I haven’t worked out the overall score for today, but although it feels in general like a bronze day, or perhaps a silver one, it is going to be recorded forever more as a diamond day, because of the sense of achievement, and the particularly special part I completed.
Today, I crossed the Severn Bridge. I have now completed all the way from the Humber Estuary to the Severn Estuary (except the last element along the Thames that will be the final weekend, and the 4 miles at Bigbury that are still haunting me). I think I can say, however, that I have completed the south of England and am now in beautiful Wales.
It was generally an easy day. I left at the crack of dawn from Clifton Down station and reached Avonmouth just as it was getting light – around 7.30am. The road through the docks was incredibly busy and smelly (there was definitely something very dead somewhere) and I could almost feel my lungs being coated with black slime as the lorries thundered past.
Eventually the path (part of the Severn Way) leaves the road and runs beside the railway track, between hedges of brambles. At Severn Beach, the path becomes a promenade, where the early fishermen were out in force.
The fog that had been expected yesterday, turned up today, so although it was not cold, I could see very little of the view. There was no sign of the lower Severn Bridge, although I could hear traffic and the beeping of horns. It was quite strange, as the bridge is so enormous, to know it was there, but invisible. It did not emerge from the mist until I was no more than 30 yards away – and even then, I could only see the couple of pillars nearest me. The sun was struggling to come through, and I hoped that it would come out to allow me to see the upper bridge, which was my crossing point.
I passed under the bridge, the trucks on the M4 roaring over my head, and continued along the promenade, which meandered for about half a mile, before turning inland and becoming a very easy track along dykes built to manage the salt marsh. Looking back, I could see the mist clearing and part of the bridge now visible. Ahead, there was still no sign of the second bridge. The sun was trying harder, and the grass was glossy green.
The path led onto a lane, and I rejoiced to see the tip of what I thought was part of the bridge, only to realise it was a metal pylon from previous engineering works, but after another ten minutes, bits of bridge became fleetingly visible as the mist rolled back and partially broke up.
I reached Aust around eleven. I was so hungry I could have eaten my own arm. Normally, I don’t worry too much about food when walking, but obviously, I had not had enough breakfast. I debated walking into Aust to see if there were a shop, although it did not look hopeful, and I was reluctant to add a half mile each way. I whipped out the phone (normally well hidden and turned off when walking) and saw that the motorway services were not far. So I elected to cross the motorway, on a walkway across the toll-booths of the M48 and grab an early lunch.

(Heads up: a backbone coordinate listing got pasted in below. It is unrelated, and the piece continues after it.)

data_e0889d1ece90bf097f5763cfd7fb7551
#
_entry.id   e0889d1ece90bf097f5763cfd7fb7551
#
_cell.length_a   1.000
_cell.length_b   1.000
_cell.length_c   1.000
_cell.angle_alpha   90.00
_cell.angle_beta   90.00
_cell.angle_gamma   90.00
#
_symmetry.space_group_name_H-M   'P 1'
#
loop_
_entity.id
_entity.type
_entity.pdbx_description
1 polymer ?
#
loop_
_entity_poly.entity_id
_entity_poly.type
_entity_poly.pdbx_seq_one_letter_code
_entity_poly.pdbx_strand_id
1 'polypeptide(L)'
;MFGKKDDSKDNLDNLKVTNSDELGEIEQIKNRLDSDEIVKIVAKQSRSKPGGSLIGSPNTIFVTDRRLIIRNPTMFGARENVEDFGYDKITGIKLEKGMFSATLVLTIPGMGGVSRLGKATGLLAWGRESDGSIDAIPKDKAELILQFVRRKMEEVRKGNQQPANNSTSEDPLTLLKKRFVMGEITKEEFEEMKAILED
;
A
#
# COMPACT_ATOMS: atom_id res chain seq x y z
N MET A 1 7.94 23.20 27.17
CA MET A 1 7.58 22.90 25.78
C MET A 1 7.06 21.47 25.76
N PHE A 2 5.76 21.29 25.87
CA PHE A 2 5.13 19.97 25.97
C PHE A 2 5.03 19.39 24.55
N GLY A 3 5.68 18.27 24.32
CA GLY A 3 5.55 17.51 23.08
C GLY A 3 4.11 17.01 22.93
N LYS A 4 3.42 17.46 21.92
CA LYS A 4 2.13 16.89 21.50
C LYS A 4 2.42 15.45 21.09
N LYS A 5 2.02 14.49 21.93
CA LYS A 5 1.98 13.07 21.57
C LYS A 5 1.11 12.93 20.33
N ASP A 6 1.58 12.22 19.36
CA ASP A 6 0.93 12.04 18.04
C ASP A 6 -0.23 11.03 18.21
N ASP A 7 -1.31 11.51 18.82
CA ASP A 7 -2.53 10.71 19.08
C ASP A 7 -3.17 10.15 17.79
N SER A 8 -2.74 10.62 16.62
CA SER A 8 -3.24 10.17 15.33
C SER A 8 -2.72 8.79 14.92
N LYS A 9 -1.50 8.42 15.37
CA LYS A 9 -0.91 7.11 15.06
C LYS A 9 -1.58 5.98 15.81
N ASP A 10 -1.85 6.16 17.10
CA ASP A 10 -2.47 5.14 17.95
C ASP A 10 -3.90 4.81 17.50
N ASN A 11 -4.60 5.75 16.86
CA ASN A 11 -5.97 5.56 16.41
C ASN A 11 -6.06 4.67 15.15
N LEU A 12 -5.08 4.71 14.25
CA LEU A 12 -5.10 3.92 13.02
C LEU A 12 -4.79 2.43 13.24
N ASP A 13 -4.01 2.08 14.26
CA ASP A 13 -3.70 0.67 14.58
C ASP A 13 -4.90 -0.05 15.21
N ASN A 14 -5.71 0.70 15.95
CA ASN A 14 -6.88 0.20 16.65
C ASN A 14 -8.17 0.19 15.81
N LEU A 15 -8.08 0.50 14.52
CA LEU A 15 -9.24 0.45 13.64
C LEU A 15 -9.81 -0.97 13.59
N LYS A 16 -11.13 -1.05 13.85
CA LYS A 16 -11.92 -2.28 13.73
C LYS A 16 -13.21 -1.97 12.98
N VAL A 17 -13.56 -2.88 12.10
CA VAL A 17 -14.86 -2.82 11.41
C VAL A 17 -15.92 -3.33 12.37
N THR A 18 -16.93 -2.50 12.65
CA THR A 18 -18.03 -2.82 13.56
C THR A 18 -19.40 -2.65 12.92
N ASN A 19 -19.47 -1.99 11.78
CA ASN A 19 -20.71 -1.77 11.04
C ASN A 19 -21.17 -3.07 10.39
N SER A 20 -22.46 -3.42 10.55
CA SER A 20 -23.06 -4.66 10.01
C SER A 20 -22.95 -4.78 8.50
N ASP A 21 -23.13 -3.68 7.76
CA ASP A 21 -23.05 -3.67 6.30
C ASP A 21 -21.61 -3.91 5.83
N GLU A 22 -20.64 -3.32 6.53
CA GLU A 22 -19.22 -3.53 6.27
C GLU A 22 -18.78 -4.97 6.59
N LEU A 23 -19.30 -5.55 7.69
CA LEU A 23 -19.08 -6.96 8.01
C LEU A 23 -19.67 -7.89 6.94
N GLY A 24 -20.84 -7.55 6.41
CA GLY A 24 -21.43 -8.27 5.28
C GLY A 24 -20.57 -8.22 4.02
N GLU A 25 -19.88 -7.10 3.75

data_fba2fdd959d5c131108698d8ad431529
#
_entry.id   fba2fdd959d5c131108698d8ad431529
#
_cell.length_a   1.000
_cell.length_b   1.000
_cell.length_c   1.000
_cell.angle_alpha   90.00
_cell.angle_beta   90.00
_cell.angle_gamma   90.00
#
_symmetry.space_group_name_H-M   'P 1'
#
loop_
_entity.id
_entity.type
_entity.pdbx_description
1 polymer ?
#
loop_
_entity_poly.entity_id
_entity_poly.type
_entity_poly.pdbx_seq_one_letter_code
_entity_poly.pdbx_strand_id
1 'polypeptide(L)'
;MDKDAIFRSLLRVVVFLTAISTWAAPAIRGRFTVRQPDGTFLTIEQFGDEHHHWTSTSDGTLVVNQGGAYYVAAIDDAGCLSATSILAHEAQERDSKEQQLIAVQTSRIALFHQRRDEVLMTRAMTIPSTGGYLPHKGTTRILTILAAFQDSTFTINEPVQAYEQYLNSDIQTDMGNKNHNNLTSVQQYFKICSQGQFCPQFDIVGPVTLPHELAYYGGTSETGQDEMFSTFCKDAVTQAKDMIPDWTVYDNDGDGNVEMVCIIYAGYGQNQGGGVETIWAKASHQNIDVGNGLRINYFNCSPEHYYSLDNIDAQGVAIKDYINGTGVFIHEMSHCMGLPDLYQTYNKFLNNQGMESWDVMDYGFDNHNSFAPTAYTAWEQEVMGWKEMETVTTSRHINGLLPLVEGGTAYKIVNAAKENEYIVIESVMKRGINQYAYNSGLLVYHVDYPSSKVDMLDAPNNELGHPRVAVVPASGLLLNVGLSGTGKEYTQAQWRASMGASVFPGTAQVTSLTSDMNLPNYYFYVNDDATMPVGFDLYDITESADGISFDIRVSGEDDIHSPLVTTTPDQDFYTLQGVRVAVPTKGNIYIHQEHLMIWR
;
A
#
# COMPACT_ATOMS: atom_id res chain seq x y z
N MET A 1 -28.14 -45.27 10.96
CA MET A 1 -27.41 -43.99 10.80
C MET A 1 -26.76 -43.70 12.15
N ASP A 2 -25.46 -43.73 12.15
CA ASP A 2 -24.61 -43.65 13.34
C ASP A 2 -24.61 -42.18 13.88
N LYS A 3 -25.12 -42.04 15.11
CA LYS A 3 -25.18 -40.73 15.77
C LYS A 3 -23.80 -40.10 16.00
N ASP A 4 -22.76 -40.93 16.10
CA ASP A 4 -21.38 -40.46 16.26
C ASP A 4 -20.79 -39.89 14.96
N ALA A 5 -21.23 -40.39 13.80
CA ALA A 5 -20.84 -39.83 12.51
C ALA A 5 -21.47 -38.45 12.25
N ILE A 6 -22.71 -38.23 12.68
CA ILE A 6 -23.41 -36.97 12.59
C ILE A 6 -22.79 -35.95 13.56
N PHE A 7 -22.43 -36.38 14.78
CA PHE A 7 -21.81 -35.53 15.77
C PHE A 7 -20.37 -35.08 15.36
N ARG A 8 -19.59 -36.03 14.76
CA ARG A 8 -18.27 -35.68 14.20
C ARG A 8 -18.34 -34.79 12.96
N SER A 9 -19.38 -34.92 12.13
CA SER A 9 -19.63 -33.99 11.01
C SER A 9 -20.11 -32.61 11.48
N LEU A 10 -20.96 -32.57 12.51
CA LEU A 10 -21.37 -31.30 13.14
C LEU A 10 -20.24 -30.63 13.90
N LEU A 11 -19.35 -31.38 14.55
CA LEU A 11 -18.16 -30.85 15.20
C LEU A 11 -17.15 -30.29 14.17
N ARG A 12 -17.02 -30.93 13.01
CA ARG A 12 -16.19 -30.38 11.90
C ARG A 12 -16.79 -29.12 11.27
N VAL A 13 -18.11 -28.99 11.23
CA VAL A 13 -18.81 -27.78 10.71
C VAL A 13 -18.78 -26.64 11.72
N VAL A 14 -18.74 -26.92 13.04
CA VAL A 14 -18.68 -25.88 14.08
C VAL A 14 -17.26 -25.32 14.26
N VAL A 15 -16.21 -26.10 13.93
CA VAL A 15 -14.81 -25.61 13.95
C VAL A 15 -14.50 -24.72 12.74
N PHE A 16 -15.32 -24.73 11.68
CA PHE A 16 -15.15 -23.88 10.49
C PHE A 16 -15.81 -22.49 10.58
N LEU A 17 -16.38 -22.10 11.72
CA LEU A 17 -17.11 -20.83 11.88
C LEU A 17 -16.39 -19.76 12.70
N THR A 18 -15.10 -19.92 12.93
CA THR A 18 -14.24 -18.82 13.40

Fortified, I returned to the south side and began the big adventure. The upside of it being misty was that there was little wind. I muffled up and pulled on my hood, but was not particularly cold. There is a walkway on either side, but I had decided on the south side, as my original idea of going to Chepstow was superseded by the decision to carry on as far as Severn Tunnel Junction.
As I walked over, stopping for frequent pictures, I was amazed at the number of motorway maintenance vans that tootled up and down the walkway. Not sure where they were all going as they trundled along at 10 miles per hour, stopping for a chat as they passed each other.
Crossing the bridge took about twenty minutes. I then joined the Wales Coast Path. I must say I am hugely impressed with the signage. At every point where there might be confusion, there is a marker, and the ones at the stiles are tall, with yellow tips, so you can see them as you scan the far side of a field, looking for the exit.
The path was easy, behind various factories, then down along the estuary shore. There was so much mud in parts, it nearly sucked my boots off, but the trip was uneventful. The only bovines were docile Welsh Blacks, not feisty Friesians, and so they paid no attention to me. I passed an ancient holy well site, dedicated to the Celtic king, Tewrig, who scored a nifty victory over the Saxons not far away. The statue of him showed him crowned, but unshod. An early example of ‘all fur coat and no knickers’, I suppose.
I won’t bore you all with the appalling Great Western Rail service back to Clifton Down: suffice to say, it was not the highlight of the day. 17.5 miles